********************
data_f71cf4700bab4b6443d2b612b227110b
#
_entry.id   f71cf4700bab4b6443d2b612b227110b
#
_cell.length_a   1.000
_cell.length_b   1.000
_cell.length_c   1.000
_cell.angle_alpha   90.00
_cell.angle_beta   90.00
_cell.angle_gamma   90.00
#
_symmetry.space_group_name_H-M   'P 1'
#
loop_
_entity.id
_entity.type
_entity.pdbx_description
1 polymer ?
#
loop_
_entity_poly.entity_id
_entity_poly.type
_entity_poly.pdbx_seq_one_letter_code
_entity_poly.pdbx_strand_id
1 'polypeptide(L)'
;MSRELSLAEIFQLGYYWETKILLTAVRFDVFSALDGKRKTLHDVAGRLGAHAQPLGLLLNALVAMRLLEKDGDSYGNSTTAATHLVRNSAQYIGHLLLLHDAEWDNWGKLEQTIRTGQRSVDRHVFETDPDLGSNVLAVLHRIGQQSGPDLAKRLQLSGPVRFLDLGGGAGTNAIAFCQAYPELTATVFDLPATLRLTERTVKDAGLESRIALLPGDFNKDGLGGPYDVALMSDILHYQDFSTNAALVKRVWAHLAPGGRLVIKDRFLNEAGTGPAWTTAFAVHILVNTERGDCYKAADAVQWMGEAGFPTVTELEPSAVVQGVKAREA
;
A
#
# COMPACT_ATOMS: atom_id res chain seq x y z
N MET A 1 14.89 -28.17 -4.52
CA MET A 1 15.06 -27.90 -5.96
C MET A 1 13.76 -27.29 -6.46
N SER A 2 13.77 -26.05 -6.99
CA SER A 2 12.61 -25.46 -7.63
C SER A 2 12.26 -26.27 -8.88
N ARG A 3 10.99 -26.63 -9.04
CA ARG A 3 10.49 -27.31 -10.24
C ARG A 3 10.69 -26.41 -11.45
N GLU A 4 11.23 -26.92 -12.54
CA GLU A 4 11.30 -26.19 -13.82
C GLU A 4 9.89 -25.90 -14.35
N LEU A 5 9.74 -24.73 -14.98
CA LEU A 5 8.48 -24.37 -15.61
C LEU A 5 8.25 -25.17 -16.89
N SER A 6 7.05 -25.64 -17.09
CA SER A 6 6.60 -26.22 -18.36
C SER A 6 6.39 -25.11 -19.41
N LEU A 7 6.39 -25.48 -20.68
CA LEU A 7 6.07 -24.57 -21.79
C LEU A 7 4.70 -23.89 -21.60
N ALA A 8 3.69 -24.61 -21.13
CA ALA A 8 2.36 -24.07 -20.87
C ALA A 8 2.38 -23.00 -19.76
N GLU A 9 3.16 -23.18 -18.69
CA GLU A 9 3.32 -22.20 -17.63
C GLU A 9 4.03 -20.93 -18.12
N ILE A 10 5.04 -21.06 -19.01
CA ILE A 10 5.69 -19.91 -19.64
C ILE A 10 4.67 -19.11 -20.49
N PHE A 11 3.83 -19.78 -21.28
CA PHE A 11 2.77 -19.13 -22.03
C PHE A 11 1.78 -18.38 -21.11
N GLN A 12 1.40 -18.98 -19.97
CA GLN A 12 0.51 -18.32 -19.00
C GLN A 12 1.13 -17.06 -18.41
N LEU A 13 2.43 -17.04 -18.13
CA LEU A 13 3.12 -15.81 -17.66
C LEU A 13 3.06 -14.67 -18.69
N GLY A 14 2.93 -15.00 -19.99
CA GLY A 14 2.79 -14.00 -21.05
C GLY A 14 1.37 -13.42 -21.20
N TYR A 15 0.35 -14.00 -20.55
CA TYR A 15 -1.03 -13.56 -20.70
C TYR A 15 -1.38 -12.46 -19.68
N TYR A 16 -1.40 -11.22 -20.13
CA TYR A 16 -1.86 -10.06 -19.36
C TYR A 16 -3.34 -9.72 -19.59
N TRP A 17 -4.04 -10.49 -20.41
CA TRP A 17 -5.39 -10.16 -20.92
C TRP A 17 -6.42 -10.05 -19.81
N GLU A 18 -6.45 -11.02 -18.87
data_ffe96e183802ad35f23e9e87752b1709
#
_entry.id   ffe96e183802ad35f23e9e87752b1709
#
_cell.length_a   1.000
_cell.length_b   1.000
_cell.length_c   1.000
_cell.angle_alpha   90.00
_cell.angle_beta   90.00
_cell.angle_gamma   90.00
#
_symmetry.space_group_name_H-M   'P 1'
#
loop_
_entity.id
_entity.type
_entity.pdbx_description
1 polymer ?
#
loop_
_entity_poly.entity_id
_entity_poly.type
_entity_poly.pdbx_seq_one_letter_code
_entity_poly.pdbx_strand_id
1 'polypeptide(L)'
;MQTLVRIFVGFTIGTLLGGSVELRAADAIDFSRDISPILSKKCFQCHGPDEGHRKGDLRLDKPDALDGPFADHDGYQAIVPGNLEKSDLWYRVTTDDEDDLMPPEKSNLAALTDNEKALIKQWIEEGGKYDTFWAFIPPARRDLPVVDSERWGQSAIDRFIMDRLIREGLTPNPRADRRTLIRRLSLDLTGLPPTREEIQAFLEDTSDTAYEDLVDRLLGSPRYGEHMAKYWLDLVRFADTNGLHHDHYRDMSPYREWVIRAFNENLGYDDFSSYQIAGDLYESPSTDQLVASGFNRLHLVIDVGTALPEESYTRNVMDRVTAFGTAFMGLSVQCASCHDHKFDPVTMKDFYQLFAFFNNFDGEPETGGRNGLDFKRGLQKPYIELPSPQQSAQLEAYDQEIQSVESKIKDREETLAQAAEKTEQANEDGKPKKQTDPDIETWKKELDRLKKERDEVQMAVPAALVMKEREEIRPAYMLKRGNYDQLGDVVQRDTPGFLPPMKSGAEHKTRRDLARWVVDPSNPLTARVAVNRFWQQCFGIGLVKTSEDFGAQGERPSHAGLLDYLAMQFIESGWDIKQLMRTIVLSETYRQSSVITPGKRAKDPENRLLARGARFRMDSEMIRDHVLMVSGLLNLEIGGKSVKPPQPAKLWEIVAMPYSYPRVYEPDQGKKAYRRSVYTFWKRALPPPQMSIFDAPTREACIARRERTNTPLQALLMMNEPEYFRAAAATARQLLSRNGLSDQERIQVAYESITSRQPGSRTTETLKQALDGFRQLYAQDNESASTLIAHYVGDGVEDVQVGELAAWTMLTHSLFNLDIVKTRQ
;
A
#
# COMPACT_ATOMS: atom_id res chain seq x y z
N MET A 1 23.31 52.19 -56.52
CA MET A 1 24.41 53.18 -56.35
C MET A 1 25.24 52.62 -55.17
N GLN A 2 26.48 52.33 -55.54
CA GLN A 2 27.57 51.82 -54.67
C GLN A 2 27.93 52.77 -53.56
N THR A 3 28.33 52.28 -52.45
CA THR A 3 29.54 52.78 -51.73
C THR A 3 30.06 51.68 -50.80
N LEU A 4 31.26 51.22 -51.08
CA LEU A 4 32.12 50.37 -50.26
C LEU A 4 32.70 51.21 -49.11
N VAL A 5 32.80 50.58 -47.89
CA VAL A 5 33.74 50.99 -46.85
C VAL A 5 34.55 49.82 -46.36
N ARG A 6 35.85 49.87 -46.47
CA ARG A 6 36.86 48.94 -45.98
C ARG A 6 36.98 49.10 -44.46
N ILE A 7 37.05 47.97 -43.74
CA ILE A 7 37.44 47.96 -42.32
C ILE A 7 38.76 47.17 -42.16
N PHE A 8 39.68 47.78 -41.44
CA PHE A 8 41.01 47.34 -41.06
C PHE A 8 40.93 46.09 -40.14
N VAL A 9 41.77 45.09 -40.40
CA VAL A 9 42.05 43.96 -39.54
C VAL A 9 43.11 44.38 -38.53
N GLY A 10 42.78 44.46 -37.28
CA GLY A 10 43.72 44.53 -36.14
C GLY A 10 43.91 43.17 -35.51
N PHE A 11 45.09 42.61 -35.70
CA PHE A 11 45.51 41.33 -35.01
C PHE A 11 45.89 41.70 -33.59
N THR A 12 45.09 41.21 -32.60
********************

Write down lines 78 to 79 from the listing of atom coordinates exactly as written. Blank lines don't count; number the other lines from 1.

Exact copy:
C TYR A 16 -3.34 -9.72 -19.59
N TRP A 17 -4.04 -10.49 -20.41